Tracing our Ancestors

Rick Kittles, a professor at UIC and founder of African Ancestry, presented about the journey of many African Americans in the United States in tracing their ancestors as well as his own experiences in tracing his ancestors. He talked about how Americans are obsessed about finding their roots and connecting to their pasts through websites like ancestry.com. However, African-Americans place greater importance on the act of tracing their past because so many have no idea which part of Africa their ancestors came from. When they came to the Unites States, many of these ancestors were taken as slaves, and the Americans who captured them did document the origins of their new “products.” This was why he created the African Ancestry Project, where one can submit DNA in order to trace his or her origins in Africa, as well as any other heritage. In this way, African-Americans can get in touch with family history and culture that was previously lost in time.

How does the African Ancestry Project do this? They look at single-nucleotide polymorphisms (SNPs), or the different nucleotide options for one position in a nucleotide chain. These are traced through either in the DNA on the y chromosome (in men) or the DNA in the mitochondria (in men and women). Since the human race started in Africa, this area has the most diversity in SNPs in their DNA. People from Europe and Asia, for example, have less diversity and selection in SNPs because, tens of thousands of years ago, a certain group of people with only a portion of the genetic diversity of their homeland, left Africa for these areas. This resulted in a founder’s effect, where there was a loss in genetic variation because of the availability of only the nucleotide polymorphisms held by those who settled in Europe and Asia (instead of all of the original SNPs found in those still living in Africa.) Because these groups settled in very specific areas of Asia and Europe, the SNPs found there are specific to those areas, allowing geneticists to trace the genes of those who submit their genetic information to specific areas in the world.

This process allowed Oprah to find out that her ancestors were not Zulu, like she had hoped, but from Western Africa, an area where the polymorphism found on her mitochondrial DNA is abundant.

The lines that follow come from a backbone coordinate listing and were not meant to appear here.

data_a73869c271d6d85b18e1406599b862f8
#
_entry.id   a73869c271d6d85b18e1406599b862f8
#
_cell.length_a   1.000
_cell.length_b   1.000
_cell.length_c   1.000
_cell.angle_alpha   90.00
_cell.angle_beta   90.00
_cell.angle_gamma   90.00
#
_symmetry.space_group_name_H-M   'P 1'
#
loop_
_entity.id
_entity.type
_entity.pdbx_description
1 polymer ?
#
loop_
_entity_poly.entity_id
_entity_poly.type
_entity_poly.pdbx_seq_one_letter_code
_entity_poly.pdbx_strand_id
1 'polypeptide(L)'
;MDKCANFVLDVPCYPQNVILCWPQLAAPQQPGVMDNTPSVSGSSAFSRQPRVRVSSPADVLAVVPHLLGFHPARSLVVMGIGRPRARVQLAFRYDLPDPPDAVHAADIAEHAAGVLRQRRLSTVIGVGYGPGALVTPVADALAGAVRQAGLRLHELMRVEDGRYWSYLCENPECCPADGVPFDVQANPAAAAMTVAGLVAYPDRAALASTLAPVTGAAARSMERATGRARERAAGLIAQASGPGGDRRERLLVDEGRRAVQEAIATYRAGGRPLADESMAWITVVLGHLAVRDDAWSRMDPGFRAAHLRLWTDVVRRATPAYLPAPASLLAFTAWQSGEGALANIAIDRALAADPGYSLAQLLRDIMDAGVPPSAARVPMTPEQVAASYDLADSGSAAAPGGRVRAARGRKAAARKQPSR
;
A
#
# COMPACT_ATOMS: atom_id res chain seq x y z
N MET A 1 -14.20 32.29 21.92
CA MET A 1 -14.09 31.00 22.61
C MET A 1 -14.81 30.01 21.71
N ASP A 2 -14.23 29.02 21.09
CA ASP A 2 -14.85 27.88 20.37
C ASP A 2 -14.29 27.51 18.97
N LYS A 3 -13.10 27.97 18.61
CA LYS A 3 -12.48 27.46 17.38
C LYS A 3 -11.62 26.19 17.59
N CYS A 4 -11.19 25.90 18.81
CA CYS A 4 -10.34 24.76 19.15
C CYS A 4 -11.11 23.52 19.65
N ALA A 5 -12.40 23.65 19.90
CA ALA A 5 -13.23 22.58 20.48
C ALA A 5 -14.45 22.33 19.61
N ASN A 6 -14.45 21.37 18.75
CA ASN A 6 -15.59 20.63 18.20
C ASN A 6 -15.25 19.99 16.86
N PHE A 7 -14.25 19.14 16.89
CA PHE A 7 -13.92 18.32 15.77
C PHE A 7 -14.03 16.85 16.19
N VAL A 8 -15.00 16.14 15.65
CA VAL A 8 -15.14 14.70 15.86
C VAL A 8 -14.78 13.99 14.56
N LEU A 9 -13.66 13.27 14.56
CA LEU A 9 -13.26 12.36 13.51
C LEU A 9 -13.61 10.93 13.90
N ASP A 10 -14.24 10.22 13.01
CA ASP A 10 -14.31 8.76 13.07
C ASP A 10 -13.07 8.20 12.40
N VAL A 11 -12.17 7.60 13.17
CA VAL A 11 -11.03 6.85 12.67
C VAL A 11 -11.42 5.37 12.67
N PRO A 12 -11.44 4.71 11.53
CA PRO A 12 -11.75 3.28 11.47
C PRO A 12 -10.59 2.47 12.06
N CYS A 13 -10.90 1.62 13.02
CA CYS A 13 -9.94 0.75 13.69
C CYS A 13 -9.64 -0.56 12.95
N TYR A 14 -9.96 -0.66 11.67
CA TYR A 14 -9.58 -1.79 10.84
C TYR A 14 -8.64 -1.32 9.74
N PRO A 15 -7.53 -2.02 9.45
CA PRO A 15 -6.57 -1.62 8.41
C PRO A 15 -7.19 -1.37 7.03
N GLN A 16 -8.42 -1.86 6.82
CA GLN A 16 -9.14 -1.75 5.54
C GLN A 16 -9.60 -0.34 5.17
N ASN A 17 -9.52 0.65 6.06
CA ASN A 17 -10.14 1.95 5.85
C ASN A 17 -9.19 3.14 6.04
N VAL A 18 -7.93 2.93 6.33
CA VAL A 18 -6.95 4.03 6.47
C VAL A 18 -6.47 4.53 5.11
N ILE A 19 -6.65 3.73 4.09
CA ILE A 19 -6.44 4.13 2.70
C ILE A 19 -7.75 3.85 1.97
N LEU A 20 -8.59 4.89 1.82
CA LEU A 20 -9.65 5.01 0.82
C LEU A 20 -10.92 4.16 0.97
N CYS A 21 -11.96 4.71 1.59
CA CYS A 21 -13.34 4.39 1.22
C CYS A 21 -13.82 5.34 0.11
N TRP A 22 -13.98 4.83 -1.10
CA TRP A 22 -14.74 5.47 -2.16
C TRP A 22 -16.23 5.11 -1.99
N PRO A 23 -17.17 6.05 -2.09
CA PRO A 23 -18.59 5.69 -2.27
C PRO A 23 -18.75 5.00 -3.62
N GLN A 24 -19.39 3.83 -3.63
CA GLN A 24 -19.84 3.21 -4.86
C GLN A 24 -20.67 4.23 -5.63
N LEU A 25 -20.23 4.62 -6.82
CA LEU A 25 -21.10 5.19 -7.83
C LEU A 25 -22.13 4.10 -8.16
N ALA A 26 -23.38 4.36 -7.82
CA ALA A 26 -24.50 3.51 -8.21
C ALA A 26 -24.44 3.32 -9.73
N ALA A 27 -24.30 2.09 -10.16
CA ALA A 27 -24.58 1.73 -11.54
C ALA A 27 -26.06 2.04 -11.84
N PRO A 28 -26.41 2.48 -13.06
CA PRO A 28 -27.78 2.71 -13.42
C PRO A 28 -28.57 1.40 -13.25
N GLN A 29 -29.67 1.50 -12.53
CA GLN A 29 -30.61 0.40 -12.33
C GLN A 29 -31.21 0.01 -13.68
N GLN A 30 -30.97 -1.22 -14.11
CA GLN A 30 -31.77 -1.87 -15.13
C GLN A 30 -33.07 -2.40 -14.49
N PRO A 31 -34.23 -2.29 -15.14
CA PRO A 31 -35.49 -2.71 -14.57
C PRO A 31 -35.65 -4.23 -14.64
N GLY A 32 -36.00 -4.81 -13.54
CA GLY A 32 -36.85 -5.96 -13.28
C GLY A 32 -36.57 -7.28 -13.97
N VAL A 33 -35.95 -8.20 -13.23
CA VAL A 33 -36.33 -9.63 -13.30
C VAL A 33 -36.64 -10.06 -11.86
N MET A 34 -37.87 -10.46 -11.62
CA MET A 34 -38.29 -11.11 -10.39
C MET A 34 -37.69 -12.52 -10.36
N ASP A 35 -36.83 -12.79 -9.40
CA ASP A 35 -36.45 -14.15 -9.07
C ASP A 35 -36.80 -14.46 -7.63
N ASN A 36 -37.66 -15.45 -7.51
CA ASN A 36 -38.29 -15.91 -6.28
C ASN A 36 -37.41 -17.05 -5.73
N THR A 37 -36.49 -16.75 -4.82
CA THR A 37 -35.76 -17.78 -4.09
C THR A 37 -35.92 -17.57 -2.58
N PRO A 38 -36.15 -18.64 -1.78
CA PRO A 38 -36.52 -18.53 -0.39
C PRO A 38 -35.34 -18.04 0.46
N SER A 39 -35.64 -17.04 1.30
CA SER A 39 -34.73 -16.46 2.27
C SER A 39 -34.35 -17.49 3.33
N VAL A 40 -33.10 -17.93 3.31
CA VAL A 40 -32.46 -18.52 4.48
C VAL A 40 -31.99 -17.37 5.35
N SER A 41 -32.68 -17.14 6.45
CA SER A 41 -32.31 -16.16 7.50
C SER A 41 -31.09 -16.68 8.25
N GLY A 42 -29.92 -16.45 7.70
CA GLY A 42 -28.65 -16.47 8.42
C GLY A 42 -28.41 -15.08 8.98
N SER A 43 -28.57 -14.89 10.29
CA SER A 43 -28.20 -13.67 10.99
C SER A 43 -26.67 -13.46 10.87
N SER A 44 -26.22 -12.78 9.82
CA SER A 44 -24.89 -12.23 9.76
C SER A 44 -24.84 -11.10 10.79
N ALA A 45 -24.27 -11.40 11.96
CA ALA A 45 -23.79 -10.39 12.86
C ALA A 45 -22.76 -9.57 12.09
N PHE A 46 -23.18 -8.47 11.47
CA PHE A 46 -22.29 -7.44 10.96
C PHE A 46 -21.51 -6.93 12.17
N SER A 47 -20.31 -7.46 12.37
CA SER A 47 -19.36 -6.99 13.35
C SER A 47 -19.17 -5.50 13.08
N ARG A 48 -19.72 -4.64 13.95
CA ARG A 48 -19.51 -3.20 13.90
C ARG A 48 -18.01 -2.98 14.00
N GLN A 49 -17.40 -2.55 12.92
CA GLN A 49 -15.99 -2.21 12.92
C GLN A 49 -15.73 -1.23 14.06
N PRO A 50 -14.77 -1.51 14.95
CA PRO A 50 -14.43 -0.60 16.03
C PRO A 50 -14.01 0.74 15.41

This process was an eye-opener for the speaker, as he, being a dark-skinned African-American, believed his genes his genes would be strictly African. However, when he placed his DNA through the program, he found he had polymorphisms found in people descending from Germany as well as those found commonly among Native Americans. This is a working example of the huge amounts of gene flow that occurs in populations in America today. The US is a melting pot where people from completely different areas of the world can get married and have kids, contributing to the genetic diversity found here.

Although this process is used to connect to one’s ancestor’s, a person’s identity is truly defined by how they grew up. As Mr. Kittles found in his research, culture is more important than genetics in defining a person’s identity, as many people in the 2000 census filling out the form as an “African-American” ranged anywhere from 10-100% African genetics, and similarly, people describing themselves as “white” ranged from 20-80% African heritage. This was not a question therefore about genetic background, but social-cultural background.

Because everyone has genes that originated in Africa, Mr. Kittles posed the question as to how relevant race is in today’s society. As America becomes a melting pot of people and genes, the “one color fits all” rule to describe the different “races” in things like the census becomes irrelevant. How can people with genetic background combinations from Europe, Asia, Africa, and the rest of the world describe themselves with one heritage? Therefore, Kittles hinted at the end of the end of the focus on race in this country and a beginning in the celebration of diversity.

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